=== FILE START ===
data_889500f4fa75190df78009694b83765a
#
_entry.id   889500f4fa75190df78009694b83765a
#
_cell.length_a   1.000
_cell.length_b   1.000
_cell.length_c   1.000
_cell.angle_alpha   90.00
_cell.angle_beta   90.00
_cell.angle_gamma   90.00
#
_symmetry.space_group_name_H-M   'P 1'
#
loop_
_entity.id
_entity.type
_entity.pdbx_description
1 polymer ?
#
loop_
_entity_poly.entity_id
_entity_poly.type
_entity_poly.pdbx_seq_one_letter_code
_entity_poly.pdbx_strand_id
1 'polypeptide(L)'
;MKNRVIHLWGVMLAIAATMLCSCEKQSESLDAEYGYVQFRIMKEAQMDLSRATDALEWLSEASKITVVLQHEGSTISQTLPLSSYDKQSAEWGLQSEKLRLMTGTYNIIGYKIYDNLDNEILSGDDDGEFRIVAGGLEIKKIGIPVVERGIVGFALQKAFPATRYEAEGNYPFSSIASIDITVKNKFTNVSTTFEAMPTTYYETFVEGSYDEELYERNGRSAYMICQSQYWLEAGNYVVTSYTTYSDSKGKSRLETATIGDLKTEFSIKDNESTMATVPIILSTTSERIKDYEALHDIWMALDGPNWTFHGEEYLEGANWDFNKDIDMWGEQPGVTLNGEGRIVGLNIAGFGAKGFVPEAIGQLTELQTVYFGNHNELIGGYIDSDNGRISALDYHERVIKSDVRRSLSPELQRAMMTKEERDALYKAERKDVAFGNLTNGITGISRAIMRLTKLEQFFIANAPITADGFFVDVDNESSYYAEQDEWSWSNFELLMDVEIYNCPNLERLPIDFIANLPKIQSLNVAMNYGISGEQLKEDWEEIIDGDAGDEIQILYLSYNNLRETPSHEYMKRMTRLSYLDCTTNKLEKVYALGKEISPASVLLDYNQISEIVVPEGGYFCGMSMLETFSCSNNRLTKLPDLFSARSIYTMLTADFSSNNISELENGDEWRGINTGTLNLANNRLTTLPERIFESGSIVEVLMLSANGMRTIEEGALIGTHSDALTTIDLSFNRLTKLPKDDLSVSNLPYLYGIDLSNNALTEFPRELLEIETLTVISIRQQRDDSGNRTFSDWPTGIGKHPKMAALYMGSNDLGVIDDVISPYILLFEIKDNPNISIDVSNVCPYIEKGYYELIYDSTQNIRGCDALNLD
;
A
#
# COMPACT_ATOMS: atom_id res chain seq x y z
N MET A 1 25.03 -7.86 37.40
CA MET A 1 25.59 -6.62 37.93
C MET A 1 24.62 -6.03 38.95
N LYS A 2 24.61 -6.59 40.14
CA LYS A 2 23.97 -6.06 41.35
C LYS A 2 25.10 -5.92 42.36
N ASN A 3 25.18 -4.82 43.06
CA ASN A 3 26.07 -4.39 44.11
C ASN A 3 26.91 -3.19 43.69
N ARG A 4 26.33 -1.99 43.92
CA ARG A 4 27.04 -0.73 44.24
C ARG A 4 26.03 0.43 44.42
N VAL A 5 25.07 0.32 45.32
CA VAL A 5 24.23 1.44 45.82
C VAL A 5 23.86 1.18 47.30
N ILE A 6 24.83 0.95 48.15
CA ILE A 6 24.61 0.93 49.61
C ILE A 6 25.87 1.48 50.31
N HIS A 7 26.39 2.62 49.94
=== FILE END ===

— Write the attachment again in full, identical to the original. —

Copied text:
data_889500f4fa75190df78009694b83765a
#
_entry.id   889500f4fa75190df78009694b83765a
#
_cell.length_a   1.000
_cell.length_b   1.000
_cell.length_c   1.000
_cell.angle_alpha   90.00
_cell.angle_beta   90.00
_cell.angle_gamma   90.00
#
_symmetry.space_group_name_H-M   'P 1'
#
loop_
_entity.id
_entity.type
_entity.pdbx_description
1 polymer ?
#
loop_
_entity_poly.entity_id
_entity_poly.type
_entity_poly.pdbx_seq_one_letter_code
_entity_poly.pdbx_strand_id
1 'polypeptide(L)'
;MKNRVIHLWGVMLAIAATMLCSCEKQSESLDAEYGYVQFRIMKEAQMDLSRATDALEWLSEASKITVVLQHEGSTISQTLPLSSYDKQSAEWGLQSEKLRLMTGTYNIIGYKIYDNLDNEILSGDDDGEFRIVAGGLEIKKIGIPVVERGIVGFALQKAFPATRYEAEGNYPFSSIASIDITVKNKFTNVSTTFEAMPTTYYETFVEGSYDEELYERNGRSAYMICQSQYWLEAGNYVVTSYTTYSDSKGKSRLETATIGDLKTEFSIKDNESTMATVPIILSTTSERIKDYEALHDIWMALDGPNWTFHGEEYLEGANWDFNKDIDMWGEQPGVTLNGEGRIVGLNIAGFGAKGFVPEAIGQLTELQTVYFGNHNELIGGYIDSDNGRISALDYHERVIKSDVRRSLSPELQRAMMTKEERDALYKAERKDVAFGNLTNGITGISRAIMRLTKLEQFFIANAPITADGFFVDVDNESSYYAEQDEWSWSNFELLMDVEIYNCPNLERLPIDFIANLPKIQSLNVAMNYGISGEQLKEDWEEIIDGDAGDEIQILYLSYNNLRETPSHEYMKRMTRLSYLDCTTNKLEKVYALGKEISPASVLLDYNQISEIVVPEGGYFCGMSMLETFSCSNNRLTKLPDLFSARSIYTMLTADFSSNNISELENGDEWRGINTGTLNLANNRLTTLPERIFESGSIVEVLMLSANGMRTIEEGALIGTHSDALTTIDLSFNRLTKLPKDDLSVSNLPYLYGIDLSNNALTEFPRELLEIETLTVISIRQQRDDSGNRTFSDWPTGIGKHPKMAALYMGSNDLGVIDDVISPYILLFEIKDNPNISIDVSNVCPYIEKGYYELIYDSTQNIRGCDALNLD
;
A
#
# COMPACT_ATOMS: atom_id res chain seq x y z
N MET A 1 25.03 -7.86 37.40
CA MET A 1 25.59 -6.62 37.93
C MET A 1 24.62 -6.03 38.95
N LYS A 2 24.61 -6.59 40.14
CA LYS A 2 23.97 -6.06 41.35
C LYS A 2 25.10 -5.92 42.36
N ASN A 3 25.18 -4.82 43.06
CA ASN A 3 26.07 -4.39 44.11
C ASN A 3 26.91 -3.19 43.69
N ARG A 4 26.33 -1.99 43.92
CA ARG A 4 27.04 -0.73 44.24
C ARG A 4 26.03 0.43 44.42
N VAL A 5 25.07 0.32 45.32
CA VAL A 5 24.23 1.44 45.82
C VAL A 5 23.86 1.18 47.30
N ILE A 6 24.83 0.95 48.15
CA ILE A 6 24.61 0.93 49.61
C ILE A 6 25.87 1.48 50.31
N HIS A 7 26.39 2.62 49.94